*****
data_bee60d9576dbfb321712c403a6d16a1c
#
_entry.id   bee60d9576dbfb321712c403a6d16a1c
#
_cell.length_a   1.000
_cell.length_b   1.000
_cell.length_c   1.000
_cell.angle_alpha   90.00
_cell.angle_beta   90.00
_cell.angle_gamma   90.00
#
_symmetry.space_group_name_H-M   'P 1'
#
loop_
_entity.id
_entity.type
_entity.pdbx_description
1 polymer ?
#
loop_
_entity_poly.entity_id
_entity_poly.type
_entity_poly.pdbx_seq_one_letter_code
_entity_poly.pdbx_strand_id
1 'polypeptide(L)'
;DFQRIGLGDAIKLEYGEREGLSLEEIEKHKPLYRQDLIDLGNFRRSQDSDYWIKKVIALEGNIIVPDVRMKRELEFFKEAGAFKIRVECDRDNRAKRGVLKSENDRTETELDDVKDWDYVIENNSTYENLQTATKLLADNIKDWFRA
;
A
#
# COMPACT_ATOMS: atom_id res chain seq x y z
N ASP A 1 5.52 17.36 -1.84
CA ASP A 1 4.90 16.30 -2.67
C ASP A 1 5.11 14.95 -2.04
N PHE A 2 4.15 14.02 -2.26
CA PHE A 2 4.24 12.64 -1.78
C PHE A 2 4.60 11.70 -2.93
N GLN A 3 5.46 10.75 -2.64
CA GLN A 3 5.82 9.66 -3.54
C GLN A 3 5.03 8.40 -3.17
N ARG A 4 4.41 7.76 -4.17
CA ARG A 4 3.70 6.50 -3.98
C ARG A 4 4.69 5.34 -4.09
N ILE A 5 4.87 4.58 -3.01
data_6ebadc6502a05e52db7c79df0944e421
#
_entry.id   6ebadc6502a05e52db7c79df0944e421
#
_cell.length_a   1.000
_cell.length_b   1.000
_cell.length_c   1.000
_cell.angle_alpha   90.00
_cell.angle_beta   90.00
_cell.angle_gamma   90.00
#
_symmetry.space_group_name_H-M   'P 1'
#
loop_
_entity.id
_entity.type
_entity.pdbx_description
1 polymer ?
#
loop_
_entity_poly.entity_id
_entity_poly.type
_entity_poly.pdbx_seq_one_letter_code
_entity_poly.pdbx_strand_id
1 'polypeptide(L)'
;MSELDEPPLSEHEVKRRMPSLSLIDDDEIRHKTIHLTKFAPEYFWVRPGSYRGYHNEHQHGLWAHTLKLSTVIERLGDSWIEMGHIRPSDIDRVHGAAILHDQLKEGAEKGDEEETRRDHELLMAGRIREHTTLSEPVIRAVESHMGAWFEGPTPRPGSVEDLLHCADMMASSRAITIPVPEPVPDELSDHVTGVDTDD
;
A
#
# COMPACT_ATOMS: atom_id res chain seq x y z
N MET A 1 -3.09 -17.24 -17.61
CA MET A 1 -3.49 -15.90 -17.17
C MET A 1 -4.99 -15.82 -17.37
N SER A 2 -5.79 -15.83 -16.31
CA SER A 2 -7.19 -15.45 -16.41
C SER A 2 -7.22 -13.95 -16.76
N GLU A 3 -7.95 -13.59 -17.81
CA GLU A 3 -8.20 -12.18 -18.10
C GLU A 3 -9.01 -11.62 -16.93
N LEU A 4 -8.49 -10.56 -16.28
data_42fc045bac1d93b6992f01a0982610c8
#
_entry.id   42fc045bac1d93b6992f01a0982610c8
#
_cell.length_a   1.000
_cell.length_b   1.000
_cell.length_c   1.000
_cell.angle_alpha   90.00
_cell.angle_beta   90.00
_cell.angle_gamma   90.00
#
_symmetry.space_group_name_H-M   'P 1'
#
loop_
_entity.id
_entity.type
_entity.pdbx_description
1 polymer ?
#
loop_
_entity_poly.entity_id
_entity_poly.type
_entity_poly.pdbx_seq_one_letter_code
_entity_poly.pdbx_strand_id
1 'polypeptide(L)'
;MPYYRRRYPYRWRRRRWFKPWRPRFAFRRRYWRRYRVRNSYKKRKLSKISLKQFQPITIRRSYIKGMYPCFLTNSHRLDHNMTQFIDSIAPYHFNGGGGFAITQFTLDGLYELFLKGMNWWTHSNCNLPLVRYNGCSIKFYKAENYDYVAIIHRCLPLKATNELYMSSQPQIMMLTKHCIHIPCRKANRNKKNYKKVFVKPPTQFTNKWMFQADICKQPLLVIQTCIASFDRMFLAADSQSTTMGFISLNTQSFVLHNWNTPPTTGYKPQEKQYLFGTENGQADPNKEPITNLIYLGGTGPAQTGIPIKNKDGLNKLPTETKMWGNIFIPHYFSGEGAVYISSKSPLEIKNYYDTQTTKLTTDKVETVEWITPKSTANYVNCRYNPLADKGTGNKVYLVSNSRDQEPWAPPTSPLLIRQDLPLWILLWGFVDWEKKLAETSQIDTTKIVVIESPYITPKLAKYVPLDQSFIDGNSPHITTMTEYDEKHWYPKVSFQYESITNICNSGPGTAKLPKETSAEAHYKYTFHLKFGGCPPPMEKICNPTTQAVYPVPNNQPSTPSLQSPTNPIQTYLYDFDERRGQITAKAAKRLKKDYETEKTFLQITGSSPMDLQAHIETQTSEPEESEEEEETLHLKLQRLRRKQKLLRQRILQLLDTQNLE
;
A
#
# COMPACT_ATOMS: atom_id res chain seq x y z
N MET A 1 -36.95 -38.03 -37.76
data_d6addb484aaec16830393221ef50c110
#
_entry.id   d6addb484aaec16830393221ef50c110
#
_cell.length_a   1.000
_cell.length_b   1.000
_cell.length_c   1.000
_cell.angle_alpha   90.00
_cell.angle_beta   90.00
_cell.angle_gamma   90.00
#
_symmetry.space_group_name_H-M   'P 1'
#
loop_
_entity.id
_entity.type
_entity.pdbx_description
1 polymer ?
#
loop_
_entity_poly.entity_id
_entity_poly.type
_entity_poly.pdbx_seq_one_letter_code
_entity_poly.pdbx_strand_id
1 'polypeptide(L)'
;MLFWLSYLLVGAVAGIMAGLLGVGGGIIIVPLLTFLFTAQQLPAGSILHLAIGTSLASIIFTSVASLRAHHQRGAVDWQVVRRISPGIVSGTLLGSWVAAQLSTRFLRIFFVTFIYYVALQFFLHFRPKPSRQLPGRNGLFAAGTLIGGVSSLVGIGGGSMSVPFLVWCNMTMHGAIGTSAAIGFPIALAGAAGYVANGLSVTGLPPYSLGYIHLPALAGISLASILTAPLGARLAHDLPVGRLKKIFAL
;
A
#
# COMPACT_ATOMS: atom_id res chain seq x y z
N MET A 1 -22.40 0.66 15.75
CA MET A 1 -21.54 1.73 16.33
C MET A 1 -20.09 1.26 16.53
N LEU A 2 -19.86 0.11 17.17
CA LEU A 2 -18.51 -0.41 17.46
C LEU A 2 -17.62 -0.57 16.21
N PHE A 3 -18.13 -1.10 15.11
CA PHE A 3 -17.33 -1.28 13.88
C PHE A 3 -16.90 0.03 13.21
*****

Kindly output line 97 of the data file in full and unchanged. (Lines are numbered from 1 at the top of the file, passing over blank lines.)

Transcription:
loop_